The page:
Longevity challenges that, and we generally have no frame of reference for today’s longevity.  We can create this new stage of life within ourselves and share it with our loved ones.    Dementia can be a side effect of longevity for many of us or our family members or loved ones.  We make meaning in our lives and others in our ability to “do” often as some kind of proof of our existence.  Dementia can challenge all those beliefs and ideas about who we are, what it means to “be” simply and no longer able to “do” as we did for ourselves and for others before.  This is part of the new reality of aging and longevity.  More on this topic later. . . .

©Barbara Cashman     www.DenverElderLaw.org

Old Age and Longevity as a Source of Family Conflict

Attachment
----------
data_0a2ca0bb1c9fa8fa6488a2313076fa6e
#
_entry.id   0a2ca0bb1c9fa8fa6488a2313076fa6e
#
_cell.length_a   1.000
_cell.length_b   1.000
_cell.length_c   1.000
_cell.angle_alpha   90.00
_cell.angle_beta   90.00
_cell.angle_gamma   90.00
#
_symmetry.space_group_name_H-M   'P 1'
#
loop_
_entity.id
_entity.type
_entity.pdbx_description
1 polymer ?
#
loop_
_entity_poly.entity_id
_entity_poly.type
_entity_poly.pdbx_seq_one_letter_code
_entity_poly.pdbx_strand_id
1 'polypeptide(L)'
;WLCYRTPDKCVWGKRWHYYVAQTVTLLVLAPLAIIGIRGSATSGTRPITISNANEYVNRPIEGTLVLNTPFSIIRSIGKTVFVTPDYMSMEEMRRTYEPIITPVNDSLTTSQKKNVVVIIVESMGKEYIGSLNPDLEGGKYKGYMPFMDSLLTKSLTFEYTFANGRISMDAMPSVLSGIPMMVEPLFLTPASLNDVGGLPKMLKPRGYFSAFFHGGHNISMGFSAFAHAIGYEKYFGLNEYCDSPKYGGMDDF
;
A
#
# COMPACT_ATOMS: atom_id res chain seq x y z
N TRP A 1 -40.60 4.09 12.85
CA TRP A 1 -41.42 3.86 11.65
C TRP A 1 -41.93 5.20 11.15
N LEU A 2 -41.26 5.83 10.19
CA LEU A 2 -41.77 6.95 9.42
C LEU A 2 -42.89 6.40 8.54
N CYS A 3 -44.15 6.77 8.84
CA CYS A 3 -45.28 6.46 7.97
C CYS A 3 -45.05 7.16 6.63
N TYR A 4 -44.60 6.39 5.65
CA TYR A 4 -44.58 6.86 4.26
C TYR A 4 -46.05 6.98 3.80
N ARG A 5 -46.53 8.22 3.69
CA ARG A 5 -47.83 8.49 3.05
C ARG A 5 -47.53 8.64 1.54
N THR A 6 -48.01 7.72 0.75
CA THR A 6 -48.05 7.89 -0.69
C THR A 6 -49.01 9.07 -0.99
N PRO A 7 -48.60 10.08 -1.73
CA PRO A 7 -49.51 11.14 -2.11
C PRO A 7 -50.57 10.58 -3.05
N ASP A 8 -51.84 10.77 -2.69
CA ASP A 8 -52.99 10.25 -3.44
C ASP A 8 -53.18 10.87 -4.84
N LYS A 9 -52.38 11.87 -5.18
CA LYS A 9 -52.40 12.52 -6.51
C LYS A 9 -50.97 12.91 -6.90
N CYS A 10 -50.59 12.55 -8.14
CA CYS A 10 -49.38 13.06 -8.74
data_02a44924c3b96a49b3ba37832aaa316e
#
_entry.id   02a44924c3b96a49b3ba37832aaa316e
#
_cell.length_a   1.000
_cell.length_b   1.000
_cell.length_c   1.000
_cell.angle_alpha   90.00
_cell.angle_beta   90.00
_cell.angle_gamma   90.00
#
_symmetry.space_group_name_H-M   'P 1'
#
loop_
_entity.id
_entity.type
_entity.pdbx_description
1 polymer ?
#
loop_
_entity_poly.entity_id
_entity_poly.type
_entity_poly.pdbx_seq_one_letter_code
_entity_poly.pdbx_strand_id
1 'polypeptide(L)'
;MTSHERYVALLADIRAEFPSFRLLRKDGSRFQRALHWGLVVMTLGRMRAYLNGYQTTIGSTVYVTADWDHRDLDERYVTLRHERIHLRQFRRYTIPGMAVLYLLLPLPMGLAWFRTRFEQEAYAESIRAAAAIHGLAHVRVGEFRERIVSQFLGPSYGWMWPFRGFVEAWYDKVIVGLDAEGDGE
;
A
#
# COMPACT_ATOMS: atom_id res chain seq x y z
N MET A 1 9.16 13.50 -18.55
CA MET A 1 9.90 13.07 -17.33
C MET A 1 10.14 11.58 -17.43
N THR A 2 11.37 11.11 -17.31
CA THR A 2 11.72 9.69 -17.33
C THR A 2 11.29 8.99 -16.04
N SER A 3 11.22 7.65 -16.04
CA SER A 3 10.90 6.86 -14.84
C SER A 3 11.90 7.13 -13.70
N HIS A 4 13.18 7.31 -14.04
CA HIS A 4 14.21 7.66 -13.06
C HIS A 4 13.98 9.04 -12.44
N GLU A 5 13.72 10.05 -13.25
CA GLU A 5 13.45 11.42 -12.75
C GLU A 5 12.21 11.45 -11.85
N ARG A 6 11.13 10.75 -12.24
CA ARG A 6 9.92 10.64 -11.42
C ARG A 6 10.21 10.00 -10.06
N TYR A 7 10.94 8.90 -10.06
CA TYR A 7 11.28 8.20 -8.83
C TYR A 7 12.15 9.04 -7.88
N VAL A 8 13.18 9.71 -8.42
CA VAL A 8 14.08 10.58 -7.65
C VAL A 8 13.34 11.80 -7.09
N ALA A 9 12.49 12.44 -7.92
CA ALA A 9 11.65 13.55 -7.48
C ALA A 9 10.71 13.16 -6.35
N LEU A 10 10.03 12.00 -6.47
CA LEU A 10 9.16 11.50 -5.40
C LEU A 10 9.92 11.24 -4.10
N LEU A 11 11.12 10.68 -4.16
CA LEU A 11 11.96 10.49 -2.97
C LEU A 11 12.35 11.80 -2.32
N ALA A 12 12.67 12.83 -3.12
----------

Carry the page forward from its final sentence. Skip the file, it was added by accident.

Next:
Hmmm. . . .  what kind of a title is that?!  Well, it hearkens back to a bumper sticker from The Conflict Center (a local nonprofit  I used to volunteer with) that I have always liked: “Conflict is Inevitable, Violence is Not.” Conflict is natural, inevitable and often quite productive – when it is managed effectively.  Due to advances in health care and an overall increase in longevity, we are living longer than before and in unprecedented numbers.  We have never had this many old people on the planet before . . .  and here come the baby boomers in their “silver tsunami.”  We are all charting a course together on how to structure community that includes older people and values them not just for their “doing” but also for their “being.”  Beyond some basic and fundamental baselines, each of us is free – for better or for worse – to make our own choices about how we structure that community.